Mov­ing ahead, Trump said that low­er­ing drug prices is cen­tral to reduc­ing health-care costs nation­al­ly — and that he will make it a pri­or­i­ty as he uses his bul­ly pul­pit to shape pol­i­cy. When asked how exact­ly he would force drug man­u­fac­tur­ers to com­ply, Trump said that part of his approach would be pub­lic pres­sure “just like on the air­plane,” a nod to his tweets about Lock­heed Martin’s F‑35 fight­er jet, which Trump said was too cost­ly.
    ...

    you should prob­a­bly expect reduced drug cov­er­age to be as big a part of his plan to reduce health care costs as reduced drug cost will be in his plan. Reduced drug costs that pre­sum­ably come via a week of Trump Twit­ter-sham­ing the drug indus­try.
    .

    Also note that one of the ideas behind expand­ing qual­i­tyhealth care cov­er­age is that it can save mon­ey in the long run if you catch and address health care issues ear­li­er and treat them more cheap­ly. Or avoid them entire­ly. With qual­i­ty health care. That’s part of how Oba­macare was sup­posed to pay for itself in the long run and how sin­gle-pay­er would help pay for itself. Health care bends the health care cost curve. It’s neat how that works. So when you read:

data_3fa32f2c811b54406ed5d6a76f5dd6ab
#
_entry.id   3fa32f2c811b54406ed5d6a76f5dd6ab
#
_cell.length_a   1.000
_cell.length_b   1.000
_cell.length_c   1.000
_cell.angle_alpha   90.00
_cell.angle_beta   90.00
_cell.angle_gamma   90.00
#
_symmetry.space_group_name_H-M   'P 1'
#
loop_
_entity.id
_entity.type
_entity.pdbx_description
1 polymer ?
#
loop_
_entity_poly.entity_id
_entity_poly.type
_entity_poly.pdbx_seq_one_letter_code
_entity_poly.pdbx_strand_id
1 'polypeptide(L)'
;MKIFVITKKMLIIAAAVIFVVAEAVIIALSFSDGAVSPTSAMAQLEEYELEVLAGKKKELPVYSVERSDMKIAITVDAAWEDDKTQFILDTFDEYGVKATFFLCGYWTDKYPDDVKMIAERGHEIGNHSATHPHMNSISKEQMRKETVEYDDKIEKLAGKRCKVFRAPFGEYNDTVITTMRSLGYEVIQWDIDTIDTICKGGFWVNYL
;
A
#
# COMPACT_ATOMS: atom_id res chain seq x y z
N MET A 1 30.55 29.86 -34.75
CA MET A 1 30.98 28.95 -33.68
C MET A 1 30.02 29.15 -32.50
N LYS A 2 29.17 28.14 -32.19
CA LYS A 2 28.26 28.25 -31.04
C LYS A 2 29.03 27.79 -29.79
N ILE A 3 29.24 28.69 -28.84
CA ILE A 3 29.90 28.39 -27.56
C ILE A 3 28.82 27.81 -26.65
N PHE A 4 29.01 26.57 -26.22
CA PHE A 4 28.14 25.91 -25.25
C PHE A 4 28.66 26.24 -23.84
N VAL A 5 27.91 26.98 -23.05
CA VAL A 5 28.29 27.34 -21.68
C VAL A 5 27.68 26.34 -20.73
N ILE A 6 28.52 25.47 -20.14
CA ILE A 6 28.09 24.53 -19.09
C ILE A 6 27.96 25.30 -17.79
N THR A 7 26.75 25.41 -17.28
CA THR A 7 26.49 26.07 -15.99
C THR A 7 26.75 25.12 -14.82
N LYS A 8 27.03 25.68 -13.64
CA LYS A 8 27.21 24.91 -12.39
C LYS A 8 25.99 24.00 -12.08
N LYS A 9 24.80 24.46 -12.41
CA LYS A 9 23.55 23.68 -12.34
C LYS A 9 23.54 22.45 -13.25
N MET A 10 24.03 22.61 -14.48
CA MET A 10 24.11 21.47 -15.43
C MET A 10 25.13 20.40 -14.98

...
    The objec­tives of broad­en­ing access to insur­ance and low­er­ing health-care costs have always been in con­flict, and it remains unclear how the plan that the incom­ing admin­is­tra­tion is design­ing — or ones that will emerge on Capi­tol Hill — would address that ten­sion.

    ...

    keep in mind that broad­en­ing access and low­er­ing health care costs aren’t in con­flict with each oth­er as long as the health care is of a qual­i­ty that catch­es and address­es issues now pre­vents them in the future. Qual­i­ty health care. But if health care qual­i­ty is low and not pre­ven­tive and health care cost reduc­tion is a zero-sum game of lia­bil­i­ty hot-pota­to, then broad­en­ing access to insur­ance and low­er­ing costs is prob­a­bly going to come pri­mar­i­ly to low­er­ing qual­i­ty of cov­er­age fur­ther.

    That’s all some­thing to keep in mind as the junk pol­i­cy Trump­care gets rolled out. And don’t be sur­prised if Con­gress pass­es anoth­er spe­cial rule for the CBO: one that allows the CBO to count real­ly crap­py insur­ance as real health care insur­ance: